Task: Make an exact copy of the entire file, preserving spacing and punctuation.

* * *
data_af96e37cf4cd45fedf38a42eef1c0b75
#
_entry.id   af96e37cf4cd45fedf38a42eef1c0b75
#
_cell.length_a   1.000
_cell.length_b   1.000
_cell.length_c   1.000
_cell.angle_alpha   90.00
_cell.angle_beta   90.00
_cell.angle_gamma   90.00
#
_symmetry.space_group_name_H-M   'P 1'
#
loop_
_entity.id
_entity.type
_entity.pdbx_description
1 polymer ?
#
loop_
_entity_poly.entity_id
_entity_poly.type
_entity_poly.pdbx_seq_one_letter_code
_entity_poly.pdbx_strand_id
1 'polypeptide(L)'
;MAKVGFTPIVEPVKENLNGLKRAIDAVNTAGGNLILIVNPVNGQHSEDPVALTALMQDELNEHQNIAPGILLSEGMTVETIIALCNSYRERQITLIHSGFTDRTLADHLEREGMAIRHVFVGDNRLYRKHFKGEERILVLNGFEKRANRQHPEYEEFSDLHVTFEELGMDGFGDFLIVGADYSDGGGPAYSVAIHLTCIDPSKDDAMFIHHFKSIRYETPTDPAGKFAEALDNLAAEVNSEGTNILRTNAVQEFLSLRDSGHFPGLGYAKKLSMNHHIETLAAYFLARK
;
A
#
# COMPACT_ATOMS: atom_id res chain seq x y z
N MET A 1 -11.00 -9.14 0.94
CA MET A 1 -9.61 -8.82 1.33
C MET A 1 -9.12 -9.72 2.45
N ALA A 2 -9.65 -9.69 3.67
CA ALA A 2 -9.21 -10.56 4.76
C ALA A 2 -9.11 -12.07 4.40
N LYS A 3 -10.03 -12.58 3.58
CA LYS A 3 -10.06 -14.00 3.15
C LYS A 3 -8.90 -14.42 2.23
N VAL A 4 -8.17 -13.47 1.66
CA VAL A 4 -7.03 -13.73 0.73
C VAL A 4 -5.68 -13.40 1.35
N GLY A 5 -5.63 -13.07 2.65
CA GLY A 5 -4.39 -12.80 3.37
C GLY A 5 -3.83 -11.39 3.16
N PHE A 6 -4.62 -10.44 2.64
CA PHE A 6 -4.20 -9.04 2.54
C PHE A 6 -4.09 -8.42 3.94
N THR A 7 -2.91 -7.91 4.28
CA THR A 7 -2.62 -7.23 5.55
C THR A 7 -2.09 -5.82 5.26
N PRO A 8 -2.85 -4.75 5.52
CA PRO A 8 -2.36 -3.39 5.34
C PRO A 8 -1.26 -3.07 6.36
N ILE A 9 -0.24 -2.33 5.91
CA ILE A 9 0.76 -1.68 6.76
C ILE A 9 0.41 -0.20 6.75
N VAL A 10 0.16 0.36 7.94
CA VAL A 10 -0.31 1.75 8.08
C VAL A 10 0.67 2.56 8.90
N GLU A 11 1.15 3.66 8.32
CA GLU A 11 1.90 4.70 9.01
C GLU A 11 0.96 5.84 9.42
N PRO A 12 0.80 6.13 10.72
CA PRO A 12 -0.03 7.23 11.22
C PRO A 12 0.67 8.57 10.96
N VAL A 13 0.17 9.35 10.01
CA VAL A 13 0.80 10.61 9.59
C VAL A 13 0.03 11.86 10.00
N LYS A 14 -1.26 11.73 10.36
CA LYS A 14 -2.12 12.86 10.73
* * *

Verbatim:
data_af96e37cf4cd45fedf38a42eef1c0b75
#
_entry.id   af96e37cf4cd45fedf38a42eef1c0b75
#
_cell.length_a   1.000
_cell.length_b   1.000
_cell.length_c   1.000
_cell.angle_alpha   90.00
_cell.angle_beta   90.00
_cell.angle_gamma   90.00
#
_symmetry.space_group_name_H-M   'P 1'
#
loop_
_entity.id
_entity.type
_entity.pdbx_description
1 polymer ?
#
loop_
_entity_poly.entity_id
_entity_poly.type
_entity_poly.pdbx_seq_one_letter_code
_entity_poly.pdbx_strand_id
1 'polypeptide(L)'
;MAKVGFTPIVEPVKENLNGLKRAIDAVNTAGGNLILIVNPVNGQHSEDPVALTALMQDELNEHQNIAPGILLSEGMTVETIIALCNSYRERQITLIHSGFTDRTLADHLEREGMAIRHVFVGDNRLYRKHFKGEERILVLNGFEKRANRQHPEYEEFSDLHVTFEELGMDGFGDFLIVGADYSDGGGPAYSVAIHLTCIDPSKDDAMFIHHFKSIRYETPTDPAGKFAEALDNLAAEVNSEGTNILRTNAVQEFLSLRDSGHFPGLGYAKKLSMNHHIETLAAYFLARK
;
A
#
# COMPACT_ATOMS: atom_id res chain seq x y z
N MET A 1 -11.00 -9.14 0.94
CA MET A 1 -9.61 -8.82 1.33
C MET A 1 -9.12 -9.72 2.45
N ALA A 2 -9.65 -9.69 3.67
CA ALA A 2 -9.21 -10.56 4.76
C ALA A 2 -9.11 -12.07 4.40
N LYS A 3 -10.03 -12.58 3.58
CA LYS A 3 -10.06 -14.00 3.15
C LYS A 3 -8.90 -14.42 2.23
N VAL A 4 -8.17 -13.47 1.66
CA VAL A 4 -7.03 -13.73 0.73
C VAL A 4 -5.68 -13.40 1.35
N GLY A 5 -5.63 -13.07 2.65
CA GLY A 5 -4.39 -12.80 3.37
C GLY A 5 -3.83 -11.39 3.16
N PHE A 6 -4.62 -10.44 2.64
CA PHE A 6 -4.20 -9.04 2.54
C PHE A 6 -4.09 -8.42 3.94
N THR A 7 -2.91 -7.91 4.28
CA THR A 7 -2.62 -7.23 5.55
C THR A 7 -2.09 -5.82 5.26
N PRO A 8 -2.85 -4.75 5.52
CA PRO A 8 -2.36 -3.39 5.34
C PRO A 8 -1.26 -3.07 6.36
N ILE A 9 -0.24 -2.33 5.91
CA ILE A 9 0.76 -1.68 6.76
C ILE A 9 0.41 -0.20 6.75
N VAL A 10 0.16 0.36 7.94
CA VAL A 10 -0.31 1.75 8.08
C VAL A 10 0.67 2.56 8.90
N GLU A 11 1.15 3.66 8.32
CA GLU A 11 1.90 4.70 9.01
C GLU A 11 0.96 5.84 9.42
N PRO A 12 0.80 6.13 10.72
CA PRO A 12 -0.03 7.23 11.22
C PRO A 12 0.67 8.57 10.96
N VAL A 13 0.17 9.35 10.01
CA VAL A 13 0.80 10.61 9.59
C VAL A 13 0.03 11.86 10.00
N LYS A 14 -1.26 11.73 10.36
CA LYS A 14 -2.12 12.86 10.73